Jenny glanced over at the other member of the audience, feeling confused. Old Hillpaw was nodding, as if this made sense to him, but she was lost. With the strange sensation that she was back in the single room farmhouse where she struggled through all six grades of school, she put her hand up in the air.
“I’m lost,” she blurted out as the man in black turned his gaze towards her. “Who are you, anyway? What do you do?”
Old Hillpaw’s eyebrows drew together into a thunderstorm of a frown, as if this knowledge should be obvious. But the man in black just sighed, shaking his head back and forth.
“Ah, how quickly we fade into obscurity,” he said, speaking more to the empty air than to his bar companions. “Let me try something else, miss.
“Have you heard of the Priests in Black?”
Even Jenny knew that name. She physically jerked back in her chair, her mouth dropping open as she stared at the man in black. As the new and terrifying realization made its way through her mind, she pushed her chair back, as if trying to put physical distance between her and the story’s narrator.
“You- you’re one of them?” she gasped out, shaking her head back and forth in a tangle of hair as if trying to deny reality. “But they’re killers! They assassinate people, shoot people! They’re murderers, and worse!”
Unbelievably, the man in black tossed back his head and laughed, a surprisingly hearty laugh that shook his whole frame. “Relax, young lady,” he said, as he reached up to wipe a tear from his eye. “I haven’t killed someone in longer than you’ve been alive.”
At his urging, Jenny settled down a little, although the whites of her eyes were still wide around the edges of her harried and insecure expression.
“But yes, I was one of them,” the man in black said, once he was sure one of his audience members wasn’t about to bolt from the table. “Of course, we called it the Organization. Loyal, we were, as well we should be after the time and training they invested in us. But even still, I didn’t mind the other nickname we picked up.”
The man nodded to Old Hillpaw. “I wager you know it.”
Hillpaw licked his lips. Even though he hadn’t physically reacted, the old-timer looked almost as nervous as the waitress next to him. “Machine gun priests,” the old man said, his voice hoarser than usual.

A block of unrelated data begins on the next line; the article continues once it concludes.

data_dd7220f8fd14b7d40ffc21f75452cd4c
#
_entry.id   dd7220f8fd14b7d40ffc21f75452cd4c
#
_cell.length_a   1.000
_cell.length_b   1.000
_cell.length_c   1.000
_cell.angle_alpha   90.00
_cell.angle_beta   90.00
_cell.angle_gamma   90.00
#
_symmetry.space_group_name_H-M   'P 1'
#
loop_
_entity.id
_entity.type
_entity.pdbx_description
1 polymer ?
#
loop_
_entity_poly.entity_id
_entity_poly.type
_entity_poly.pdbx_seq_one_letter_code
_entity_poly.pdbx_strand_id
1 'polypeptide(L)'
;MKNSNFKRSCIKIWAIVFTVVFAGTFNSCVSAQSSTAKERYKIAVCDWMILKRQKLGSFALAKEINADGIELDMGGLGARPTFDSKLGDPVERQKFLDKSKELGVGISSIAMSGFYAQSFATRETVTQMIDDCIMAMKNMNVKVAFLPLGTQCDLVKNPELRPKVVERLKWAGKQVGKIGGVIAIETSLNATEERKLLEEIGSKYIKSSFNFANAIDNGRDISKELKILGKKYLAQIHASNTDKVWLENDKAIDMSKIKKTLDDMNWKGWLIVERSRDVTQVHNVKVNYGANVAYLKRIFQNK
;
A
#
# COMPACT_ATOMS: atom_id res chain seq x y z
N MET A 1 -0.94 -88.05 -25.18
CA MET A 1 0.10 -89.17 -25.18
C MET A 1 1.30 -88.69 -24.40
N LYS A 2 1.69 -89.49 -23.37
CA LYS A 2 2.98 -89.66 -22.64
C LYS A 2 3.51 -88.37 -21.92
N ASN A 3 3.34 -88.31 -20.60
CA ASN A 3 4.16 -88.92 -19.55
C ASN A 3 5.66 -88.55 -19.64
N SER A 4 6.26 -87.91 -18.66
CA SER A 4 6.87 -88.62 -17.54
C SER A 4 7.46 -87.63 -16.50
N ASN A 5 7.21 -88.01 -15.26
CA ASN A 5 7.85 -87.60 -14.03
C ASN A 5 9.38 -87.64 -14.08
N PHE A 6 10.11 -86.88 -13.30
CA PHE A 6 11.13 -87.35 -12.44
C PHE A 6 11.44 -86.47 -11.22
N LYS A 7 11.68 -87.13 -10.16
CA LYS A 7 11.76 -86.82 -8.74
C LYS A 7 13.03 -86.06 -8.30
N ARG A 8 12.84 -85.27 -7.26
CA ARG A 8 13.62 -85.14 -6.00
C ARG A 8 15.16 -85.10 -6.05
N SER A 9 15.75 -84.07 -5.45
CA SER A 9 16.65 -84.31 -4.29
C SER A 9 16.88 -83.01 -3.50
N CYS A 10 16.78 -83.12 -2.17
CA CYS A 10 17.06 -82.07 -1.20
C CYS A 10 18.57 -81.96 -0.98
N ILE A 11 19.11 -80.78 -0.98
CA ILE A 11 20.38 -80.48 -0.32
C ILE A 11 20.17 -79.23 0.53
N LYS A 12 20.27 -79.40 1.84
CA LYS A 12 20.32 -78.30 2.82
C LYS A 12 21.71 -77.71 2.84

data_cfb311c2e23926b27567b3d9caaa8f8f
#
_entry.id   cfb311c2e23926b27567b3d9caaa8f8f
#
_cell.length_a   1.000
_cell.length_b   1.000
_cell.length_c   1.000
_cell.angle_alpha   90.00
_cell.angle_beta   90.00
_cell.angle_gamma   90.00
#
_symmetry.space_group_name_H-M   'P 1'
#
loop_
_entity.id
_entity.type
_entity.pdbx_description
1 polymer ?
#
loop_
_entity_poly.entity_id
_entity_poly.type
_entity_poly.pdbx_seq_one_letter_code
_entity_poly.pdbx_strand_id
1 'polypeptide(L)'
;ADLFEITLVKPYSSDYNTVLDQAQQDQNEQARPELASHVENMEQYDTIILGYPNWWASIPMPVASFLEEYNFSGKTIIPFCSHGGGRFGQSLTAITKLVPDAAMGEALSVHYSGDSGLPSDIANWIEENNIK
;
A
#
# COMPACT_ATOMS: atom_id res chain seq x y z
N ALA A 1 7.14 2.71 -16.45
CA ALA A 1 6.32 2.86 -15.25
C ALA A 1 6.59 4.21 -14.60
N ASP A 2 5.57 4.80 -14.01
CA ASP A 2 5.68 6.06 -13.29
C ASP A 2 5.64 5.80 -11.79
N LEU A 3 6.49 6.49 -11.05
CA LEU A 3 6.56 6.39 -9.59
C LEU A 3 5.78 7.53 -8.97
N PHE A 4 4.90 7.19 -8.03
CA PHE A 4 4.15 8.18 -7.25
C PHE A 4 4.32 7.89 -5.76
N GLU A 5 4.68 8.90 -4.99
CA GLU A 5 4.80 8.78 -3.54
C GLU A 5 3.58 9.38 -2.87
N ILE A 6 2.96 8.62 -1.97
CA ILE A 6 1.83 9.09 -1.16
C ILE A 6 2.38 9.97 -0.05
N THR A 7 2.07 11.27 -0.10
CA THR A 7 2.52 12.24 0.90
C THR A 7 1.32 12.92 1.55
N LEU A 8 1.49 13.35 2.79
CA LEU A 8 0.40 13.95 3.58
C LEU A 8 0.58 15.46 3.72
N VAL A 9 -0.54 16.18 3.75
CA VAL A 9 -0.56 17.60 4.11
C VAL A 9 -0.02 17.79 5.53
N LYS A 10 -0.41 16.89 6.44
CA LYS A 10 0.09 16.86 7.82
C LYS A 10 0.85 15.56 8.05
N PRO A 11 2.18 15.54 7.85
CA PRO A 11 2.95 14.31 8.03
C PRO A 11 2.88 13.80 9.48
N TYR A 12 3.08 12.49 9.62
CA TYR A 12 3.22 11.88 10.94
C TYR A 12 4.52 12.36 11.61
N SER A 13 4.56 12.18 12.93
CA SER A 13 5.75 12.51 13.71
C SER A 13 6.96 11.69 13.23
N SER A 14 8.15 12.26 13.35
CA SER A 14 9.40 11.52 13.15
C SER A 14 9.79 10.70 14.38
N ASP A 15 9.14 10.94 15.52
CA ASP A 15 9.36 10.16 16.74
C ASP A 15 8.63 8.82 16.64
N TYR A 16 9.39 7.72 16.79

“That’s the one,” the man in black nodded.
Jenny glanced over, confused again. “Wait, they were priests? I thought they were assassins?”
Even this new revelation about their storyteller couldn’t prevent Old Hillpaw from giving a lecture when he knew more than another. “Oh, they weren’t true priests,” he explained. “But they dressed all in black, long coats like robes, with their guns hidden underneath. And when they wanted someone dead, they’d deliver last rites with a machine gun. Hence the name, see?”
The waitress still didn’t quite understand, but she nodded. Hillpaw opened his mouth, about to add more, but he then remembered the other person at the table, and decided to not completely dominate the conversation.
“That’s how the public saw us,” the man in black said, quietly. “But to us, it was a calling. We were the arm of the Organization, keeping the world on track, eliminating the criminals, the insane, those that caused a threat to the order.”
“To your Organization’s order,” Old Hillpaw challenged.
The man in black didn’t respond, but his eyes settled on the old man. After a second, Hillpaw flushed, dropping his gaze down. “Sorry,” he muttered into his nearly empty drink, and then tossed back the rest.
“We eliminated threats,” the man in black repeated. “And so, one morning, a sketch and a description arrived at my desk.
“The sketch showed a girl, once with her face bare, and once with a black bandana covering up her nose and mouth. The description called her slender, lithe, with blazing red hair. She was armed and considered extremely dangerous.”
The man in black glanced over at his stack of papers beside his typewriter, and shook his head. “I didn’t know her name, didn’t know her story. Not yet.
“All I knew was that she was my next target.”